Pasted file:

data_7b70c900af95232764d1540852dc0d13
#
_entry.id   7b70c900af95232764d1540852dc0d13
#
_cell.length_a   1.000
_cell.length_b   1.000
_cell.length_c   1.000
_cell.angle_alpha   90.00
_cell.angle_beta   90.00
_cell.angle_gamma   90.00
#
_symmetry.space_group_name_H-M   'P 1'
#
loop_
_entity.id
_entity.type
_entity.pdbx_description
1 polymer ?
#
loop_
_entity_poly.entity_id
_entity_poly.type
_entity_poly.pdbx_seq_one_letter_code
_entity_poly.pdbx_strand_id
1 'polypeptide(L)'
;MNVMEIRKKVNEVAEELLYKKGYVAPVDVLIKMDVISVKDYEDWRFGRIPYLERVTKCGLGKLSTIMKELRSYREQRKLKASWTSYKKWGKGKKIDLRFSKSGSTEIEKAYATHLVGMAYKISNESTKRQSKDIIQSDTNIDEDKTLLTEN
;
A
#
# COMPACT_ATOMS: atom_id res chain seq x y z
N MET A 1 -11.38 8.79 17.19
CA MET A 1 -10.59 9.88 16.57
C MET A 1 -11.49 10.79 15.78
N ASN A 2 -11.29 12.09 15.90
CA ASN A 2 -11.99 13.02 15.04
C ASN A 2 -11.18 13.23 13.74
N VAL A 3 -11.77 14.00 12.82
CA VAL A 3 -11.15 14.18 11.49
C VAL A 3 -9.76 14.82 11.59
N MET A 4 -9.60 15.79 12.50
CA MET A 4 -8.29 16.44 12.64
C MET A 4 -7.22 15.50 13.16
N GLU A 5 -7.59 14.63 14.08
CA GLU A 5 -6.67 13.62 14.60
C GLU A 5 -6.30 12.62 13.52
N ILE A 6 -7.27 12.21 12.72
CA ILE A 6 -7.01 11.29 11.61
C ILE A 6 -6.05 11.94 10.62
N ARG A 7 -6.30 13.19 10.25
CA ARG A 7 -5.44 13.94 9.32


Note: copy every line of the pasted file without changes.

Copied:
data_7b70c900af95232764d1540852dc0d13
#
_entry.id   7b70c900af95232764d1540852dc0d13
#
_cell.length_a   1.000
_cell.length_b   1.000
_cell.length_c   1.000
_cell.angle_alpha   90.00
_cell.angle_beta   90.00
_cell.angle_gamma   90.00
#
_symmetry.space_group_name_H-M   'P 1'
#
loop_
_entity.id
_entity.type
_entity.pdbx_description
1 polymer ?
#
loop_
_entity_poly.entity_id
_entity_poly.type
_entity_poly.pdbx_seq_one_letter_code
_entity_poly.pdbx_strand_id
1 'polypeptide(L)'
;MNVMEIRKKVNEVAEELLYKKGYVAPVDVLIKMDVISVKDYEDWRFGRIPYLERVTKCGLGKLSTIMKELRSYREQRKLKASWTSYKKWGKGKKIDLRFSKSGSTEIEKAYATHLVGMAYKISNESTKRQSKDIIQSDTNIDEDKTLLTEN
;
A
#
# COMPACT_ATOMS: atom_id res chain seq x y z
N MET A 1 -11.38 8.79 17.19
CA MET A 1 -10.59 9.88 16.57
C MET A 1 -11.49 10.79 15.78
N ASN A 2 -11.29 12.09 15.90
CA ASN A 2 -11.99 13.02 15.04
C ASN A 2 -11.18 13.23 13.74
N VAL A 3 -11.77 14.00 12.82
CA VAL A 3 -11.15 14.18 11.49
C VAL A 3 -9.76 14.82 11.59
N MET A 4 -9.60 15.79 12.50
CA MET A 4 -8.29 16.44 12.64
C MET A 4 -7.22 15.50 13.16
N GLU A 5 -7.59 14.63 14.08
CA GLU A 5 -6.67 13.62 14.60
C GLU A 5 -6.30 12.62 13.52
N ILE A 6 -7.27 12.21 12.72
CA ILE A 6 -7.01 11.29 11.61
C ILE A 6 -6.05 11.94 10.62
N ARG A 7 -6.30 13.19 10.25
CA ARG A 7 -5.44 13.94 9.32